In their two-bedroom Koreatown apartment, the Kim family had no space to spread out. The close quarters became even closer when Hannah’s grandma moved in March of 2020, an added risk on top of her father’s work as an acupuncturist.

“I think if we had different options or if we were spread out more, it’s not like my whole family would have disappeared,” Hannah said.

Because of the disproportionate risk facing these households, Treglia said the “Hidden Pain” report intentionally looks beyond biological relationships when estimating the number of COVID-bereaved children.

Mapping by Mapline

Half of the total caregiver loss from COVID-19 was concentrated in five of the country’s most populous states, starting with California, which had 26,891; Texas, with 25,630; New York, with 12,784; Florida, 12,533; and Georgia, 6,391.

“California and New York, two of the top three states, are places where the pandemic hit earliest before we were very prepared,” Treglia said. “They have very large populations, which is going to be a predictor of total COVID-19 deaths and caregiver deaths as a result. They also have large, nonwhite, diverse populations in urban settings. That’s going to increase the vulnerability of already marginalized populations.”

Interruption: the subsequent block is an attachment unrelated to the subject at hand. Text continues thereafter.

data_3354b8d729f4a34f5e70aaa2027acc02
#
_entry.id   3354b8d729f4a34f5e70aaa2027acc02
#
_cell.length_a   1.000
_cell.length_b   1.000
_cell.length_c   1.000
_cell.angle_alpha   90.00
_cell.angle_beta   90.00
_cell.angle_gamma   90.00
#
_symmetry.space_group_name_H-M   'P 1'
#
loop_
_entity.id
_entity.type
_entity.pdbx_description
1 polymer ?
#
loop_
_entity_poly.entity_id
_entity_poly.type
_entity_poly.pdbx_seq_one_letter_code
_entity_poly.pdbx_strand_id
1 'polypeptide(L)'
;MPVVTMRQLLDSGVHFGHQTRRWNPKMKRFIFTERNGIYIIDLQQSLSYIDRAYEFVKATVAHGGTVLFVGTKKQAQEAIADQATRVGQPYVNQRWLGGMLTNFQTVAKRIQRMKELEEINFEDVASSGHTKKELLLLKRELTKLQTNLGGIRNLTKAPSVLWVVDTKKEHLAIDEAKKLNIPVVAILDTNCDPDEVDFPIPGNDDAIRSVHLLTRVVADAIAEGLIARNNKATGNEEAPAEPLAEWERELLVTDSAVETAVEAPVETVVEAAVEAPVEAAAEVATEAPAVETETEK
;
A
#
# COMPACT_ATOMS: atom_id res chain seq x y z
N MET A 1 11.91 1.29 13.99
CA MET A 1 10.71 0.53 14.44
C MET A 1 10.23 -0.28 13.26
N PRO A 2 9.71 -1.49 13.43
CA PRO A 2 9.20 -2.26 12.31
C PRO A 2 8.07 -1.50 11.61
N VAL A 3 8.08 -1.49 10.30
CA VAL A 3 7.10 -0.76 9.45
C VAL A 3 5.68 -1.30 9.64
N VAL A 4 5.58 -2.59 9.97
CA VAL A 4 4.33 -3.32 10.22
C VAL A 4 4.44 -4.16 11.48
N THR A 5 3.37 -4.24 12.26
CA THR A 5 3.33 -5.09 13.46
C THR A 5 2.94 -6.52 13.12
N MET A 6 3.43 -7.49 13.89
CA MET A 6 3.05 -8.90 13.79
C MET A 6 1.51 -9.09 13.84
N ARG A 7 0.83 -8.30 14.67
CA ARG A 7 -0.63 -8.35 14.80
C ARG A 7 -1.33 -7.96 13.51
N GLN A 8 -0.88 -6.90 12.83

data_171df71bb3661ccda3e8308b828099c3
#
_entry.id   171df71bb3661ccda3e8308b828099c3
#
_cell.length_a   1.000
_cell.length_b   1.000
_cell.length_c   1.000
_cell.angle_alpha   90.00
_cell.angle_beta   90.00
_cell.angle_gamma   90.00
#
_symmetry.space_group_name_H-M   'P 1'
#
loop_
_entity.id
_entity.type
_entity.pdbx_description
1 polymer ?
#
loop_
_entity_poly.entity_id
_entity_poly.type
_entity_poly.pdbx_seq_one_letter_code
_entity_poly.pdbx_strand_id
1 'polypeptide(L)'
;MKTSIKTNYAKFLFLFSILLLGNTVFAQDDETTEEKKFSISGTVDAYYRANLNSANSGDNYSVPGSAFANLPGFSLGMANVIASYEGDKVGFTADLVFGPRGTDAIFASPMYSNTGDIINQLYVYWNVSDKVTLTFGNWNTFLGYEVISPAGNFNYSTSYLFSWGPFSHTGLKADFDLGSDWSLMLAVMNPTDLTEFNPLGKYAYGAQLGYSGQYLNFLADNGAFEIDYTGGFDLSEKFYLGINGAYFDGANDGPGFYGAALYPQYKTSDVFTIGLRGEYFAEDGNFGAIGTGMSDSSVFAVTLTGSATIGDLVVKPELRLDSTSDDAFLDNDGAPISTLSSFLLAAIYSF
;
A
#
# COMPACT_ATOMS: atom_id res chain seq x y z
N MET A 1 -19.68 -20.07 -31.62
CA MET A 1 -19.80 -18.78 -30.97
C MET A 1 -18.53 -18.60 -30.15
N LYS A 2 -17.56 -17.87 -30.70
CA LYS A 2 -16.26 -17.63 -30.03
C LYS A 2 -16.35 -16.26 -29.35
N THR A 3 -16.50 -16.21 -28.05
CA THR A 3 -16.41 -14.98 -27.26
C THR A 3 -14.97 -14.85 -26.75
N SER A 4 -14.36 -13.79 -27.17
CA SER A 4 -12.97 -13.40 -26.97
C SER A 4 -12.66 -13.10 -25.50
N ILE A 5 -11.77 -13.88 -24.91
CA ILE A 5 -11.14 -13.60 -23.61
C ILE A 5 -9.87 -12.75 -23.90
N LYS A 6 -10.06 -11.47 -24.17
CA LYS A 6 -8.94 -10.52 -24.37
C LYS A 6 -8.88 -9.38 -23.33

Racial and ethnic disparities carried over into the age concentrations as well. Though children of all ages were affected, 70 percent of caregiver loss—143,460—was concentrated in children below the age of 14. Older children had the highest rate of caregiver loss, which is to be expected as older children have older caregivers. But, in keeping with the trend of health inequities, caregiver deaths are occurring at much younger ages in nonwhite groups, meaning they’re much more likely to have a child who is left behind.

Globally, more than 5.2 million children have been orphaned or lost a caregiver due to COVID-19 as of October 2021, according to a modeling study published in the medical journal Lancet Child & Adolescent Health.

In a March 2022 interview, Dr. Charles Nelson, who co-authored the report, said the estimates are now approaching 6 million children worldwide.